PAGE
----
Grand River Hospital psychiatrist Dr. Mazin Al-Battran says general practitioners are often the front lines of depression.

“Not many people recognize this, but most depressions get treated by family physicians.  By the time we receive a referral about depression it’s usually in the moderate to severe range.”

Severe depression typically results from a chemical imbalance in the brain that’s gone unnoticed and untreated for some time.  However, the length of time depends on the individual.

When it comes to different moods, Al Battran says “If somebody’s serotonin and dopamine levels are fine then you probably won’t see the changes.”

Although what form it takes is unique to the individual, many who suffer from depression will likely recover. 

The Canadian Association of Health says 80 per cent of people will recover once they get the help they need.

Part Four: Spotting signs of skin cancer

Skin cancer cases are on the rise, and experts say it’s because people are living longer, with more exposure to the sun.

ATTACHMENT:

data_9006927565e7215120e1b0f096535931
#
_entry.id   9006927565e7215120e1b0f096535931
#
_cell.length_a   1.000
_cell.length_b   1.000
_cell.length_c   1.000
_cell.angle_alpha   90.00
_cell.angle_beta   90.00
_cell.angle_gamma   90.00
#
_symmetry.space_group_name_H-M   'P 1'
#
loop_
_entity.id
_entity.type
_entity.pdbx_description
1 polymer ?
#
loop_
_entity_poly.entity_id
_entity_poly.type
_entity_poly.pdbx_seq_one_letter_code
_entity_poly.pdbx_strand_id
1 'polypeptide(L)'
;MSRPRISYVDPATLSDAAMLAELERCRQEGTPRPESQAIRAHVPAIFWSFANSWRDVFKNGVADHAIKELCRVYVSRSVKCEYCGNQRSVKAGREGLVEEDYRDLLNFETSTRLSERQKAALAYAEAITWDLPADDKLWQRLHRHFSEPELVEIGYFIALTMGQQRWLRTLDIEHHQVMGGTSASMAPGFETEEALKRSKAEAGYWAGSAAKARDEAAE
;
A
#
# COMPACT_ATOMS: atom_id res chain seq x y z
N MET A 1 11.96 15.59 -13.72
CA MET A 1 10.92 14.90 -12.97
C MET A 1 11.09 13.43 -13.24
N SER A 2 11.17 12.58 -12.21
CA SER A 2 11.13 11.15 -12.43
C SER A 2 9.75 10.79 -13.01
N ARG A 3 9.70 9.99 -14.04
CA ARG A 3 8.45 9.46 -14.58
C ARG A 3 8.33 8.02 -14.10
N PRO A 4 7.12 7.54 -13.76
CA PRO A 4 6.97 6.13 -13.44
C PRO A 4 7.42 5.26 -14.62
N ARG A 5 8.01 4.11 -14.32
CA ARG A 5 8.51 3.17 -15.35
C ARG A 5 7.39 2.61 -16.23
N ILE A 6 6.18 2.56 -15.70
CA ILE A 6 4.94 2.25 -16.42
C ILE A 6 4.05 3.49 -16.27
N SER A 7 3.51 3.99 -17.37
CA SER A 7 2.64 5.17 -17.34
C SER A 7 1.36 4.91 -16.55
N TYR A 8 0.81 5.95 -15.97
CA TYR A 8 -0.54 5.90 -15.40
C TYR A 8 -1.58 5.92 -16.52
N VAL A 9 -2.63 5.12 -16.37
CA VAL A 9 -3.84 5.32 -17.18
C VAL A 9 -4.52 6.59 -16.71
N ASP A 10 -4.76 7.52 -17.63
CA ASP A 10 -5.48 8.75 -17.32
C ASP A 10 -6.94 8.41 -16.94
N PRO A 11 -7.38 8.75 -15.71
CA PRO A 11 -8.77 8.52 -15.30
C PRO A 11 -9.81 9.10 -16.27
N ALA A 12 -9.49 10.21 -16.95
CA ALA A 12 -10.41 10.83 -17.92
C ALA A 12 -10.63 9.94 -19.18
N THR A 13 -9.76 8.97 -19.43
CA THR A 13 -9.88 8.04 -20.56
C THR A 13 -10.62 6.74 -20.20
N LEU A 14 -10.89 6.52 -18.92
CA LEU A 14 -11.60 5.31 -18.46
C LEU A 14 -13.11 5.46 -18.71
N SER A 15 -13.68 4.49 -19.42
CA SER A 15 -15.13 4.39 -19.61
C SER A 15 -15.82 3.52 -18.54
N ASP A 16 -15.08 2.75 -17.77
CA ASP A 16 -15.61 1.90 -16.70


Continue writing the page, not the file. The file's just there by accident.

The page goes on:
And while simple prevention like applying sunscreen and covering up is important, you should also pay close attention to changes in your skin.

Dr. Pierre Fortin, a radiation oncologist and Grand River Hospital, says “Any mole that would appear out of nowhere and that the mole is actually growing and changing in appearance is always a little worrisome.”

There are three types of skin cancer:

  • Basal cell is the most common and can appear as a reappearing pimple that bleeds, a red scaly patch, a bump with pearly borders or a sore that lasts for more than a month
  • Squamous cell bumps can grow quickly, seem thick, red and scaly, have a wart-like appearance or be crusted skin
  • Melanoma is the most dangerous form and the growth often has an irregular shape or borders and colour variation, all of which can change

“If it’s something that is abnormal and is not going away, it starts to bleed, or starts to present as an ulceration, growing and looks infiltrative, then I think definitely this needs medical attention,” Fortin says.